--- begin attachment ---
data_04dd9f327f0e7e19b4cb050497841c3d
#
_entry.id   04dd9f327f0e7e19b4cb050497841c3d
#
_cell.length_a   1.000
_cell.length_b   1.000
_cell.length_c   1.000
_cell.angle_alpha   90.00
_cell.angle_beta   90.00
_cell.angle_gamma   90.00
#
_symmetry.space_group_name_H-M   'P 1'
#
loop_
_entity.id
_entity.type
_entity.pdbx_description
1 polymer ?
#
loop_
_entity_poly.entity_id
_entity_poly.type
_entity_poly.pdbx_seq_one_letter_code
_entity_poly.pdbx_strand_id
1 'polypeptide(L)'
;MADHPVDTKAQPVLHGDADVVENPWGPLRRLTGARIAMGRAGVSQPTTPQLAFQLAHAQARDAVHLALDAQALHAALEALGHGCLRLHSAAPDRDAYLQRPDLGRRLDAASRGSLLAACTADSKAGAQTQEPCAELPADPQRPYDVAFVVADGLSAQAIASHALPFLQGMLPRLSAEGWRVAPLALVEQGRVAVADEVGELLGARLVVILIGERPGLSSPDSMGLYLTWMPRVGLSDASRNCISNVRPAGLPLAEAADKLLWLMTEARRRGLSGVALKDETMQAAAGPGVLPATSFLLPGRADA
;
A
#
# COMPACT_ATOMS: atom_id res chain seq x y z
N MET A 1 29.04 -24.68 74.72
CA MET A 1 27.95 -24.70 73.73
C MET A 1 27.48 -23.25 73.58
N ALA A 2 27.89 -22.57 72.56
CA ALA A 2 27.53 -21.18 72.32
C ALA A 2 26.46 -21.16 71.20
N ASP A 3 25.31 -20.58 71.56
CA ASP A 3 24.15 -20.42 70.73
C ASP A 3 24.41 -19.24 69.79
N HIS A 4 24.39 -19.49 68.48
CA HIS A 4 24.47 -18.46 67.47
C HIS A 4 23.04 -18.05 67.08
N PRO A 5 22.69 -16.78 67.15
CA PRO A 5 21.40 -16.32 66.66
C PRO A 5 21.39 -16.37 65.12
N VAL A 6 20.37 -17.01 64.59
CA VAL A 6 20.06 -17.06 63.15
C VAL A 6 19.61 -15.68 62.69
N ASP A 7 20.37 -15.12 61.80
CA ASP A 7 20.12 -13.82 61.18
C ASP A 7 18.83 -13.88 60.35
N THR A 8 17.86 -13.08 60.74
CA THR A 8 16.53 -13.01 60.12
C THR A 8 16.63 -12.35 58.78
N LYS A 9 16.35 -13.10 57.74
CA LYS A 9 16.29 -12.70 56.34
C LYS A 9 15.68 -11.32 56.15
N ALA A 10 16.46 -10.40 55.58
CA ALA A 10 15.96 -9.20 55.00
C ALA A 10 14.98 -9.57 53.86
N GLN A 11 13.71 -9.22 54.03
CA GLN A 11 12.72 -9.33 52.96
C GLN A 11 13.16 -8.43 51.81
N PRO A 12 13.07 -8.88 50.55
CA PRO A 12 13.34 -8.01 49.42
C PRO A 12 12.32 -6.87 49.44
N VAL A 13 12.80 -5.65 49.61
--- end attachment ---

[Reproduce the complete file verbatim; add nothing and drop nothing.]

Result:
data_04dd9f327f0e7e19b4cb050497841c3d
#
_entry.id   04dd9f327f0e7e19b4cb050497841c3d
#
_cell.length_a   1.000
_cell.length_b   1.000
_cell.length_c   1.000
_cell.angle_alpha   90.00
_cell.angle_beta   90.00
_cell.angle_gamma   90.00
#
_symmetry.space_group_name_H-M   'P 1'
#
loop_
_entity.id
_entity.type
_entity.pdbx_description
1 polymer ?
#
loop_
_entity_poly.entity_id
_entity_poly.type
_entity_poly.pdbx_seq_one_letter_code
_entity_poly.pdbx_strand_id
1 'polypeptide(L)'
;MADHPVDTKAQPVLHGDADVVENPWGPLRRLTGARIAMGRAGVSQPTTPQLAFQLAHAQARDAVHLALDAQALHAALEALGHGCLRLHSAAPDRDAYLQRPDLGRRLDAASRGSLLAACTADSKAGAQTQEPCAELPADPQRPYDVAFVVADGLSAQAIASHALPFLQGMLPRLSAEGWRVAPLALVEQGRVAVADEVGELLGARLVVILIGERPGLSSPDSMGLYLTWMPRVGLSDASRNCISNVRPAGLPLAEAADKLLWLMTEARRRGLSGVALKDETMQAAAGPGVLPATSFLLPGRADA
;
A
#
# COMPACT_ATOMS: atom_id res chain seq x y z
N MET A 1 29.04 -24.68 74.72
CA MET A 1 27.95 -24.70 73.73
C MET A 1 27.48 -23.25 73.58
N ALA A 2 27.89 -22.57 72.56
CA ALA A 2 27.53 -21.18 72.32
C ALA A 2 26.46 -21.16 71.20
N ASP A 3 25.31 -20.58 71.56
CA ASP A 3 24.15 -20.42 70.73
C ASP A 3 24.41 -19.24 69.79
N HIS A 4 24.39 -19.49 68.48
CA HIS A 4 24.47 -18.46 67.47
C HIS A 4 23.04 -18.05 67.08
N PRO A 5 22.69 -16.78 67.15
CA PRO A 5 21.40 -16.32 66.66
C PRO A 5 21.39 -16.37 65.12
N VAL A 6 20.37 -17.01 64.59
CA VAL A 6 20.06 -17.06 63.15
C VAL A 6 19.61 -15.68 62.69
N ASP A 7 20.37 -15.12 61.80
CA ASP A 7 20.12 -13.82 61.18
C ASP A 7 18.83 -13.88 60.35
N THR A 8 17.86 -13.08 60.74
CA THR A 8 16.53 -13.01 60.12
C THR A 8 16.63 -12.35 58.78
N LYS A 9 16.35 -13.10 57.74
CA LYS A 9 16.29 -12.70 56.34
C LYS A 9 15.68 -11.32 56.15
N ALA A 10 16.46 -10.40 55.58
CA ALA A 10 15.96 -9.20 55.00
C ALA A 10 14.98 -9.57 53.86
N GLN A 11 13.71 -9.22 54.03
CA GLN A 11 12.72 -9.33 52.96
C GLN A 11 13.16 -8.43 51.81
N PRO A 12 13.07 -8.88 50.55
CA PRO A 12 13.34 -8.01 49.42
C PRO A 12 12.32 -6.87 49.44
N VAL A 13 12.80 -5.65 49.61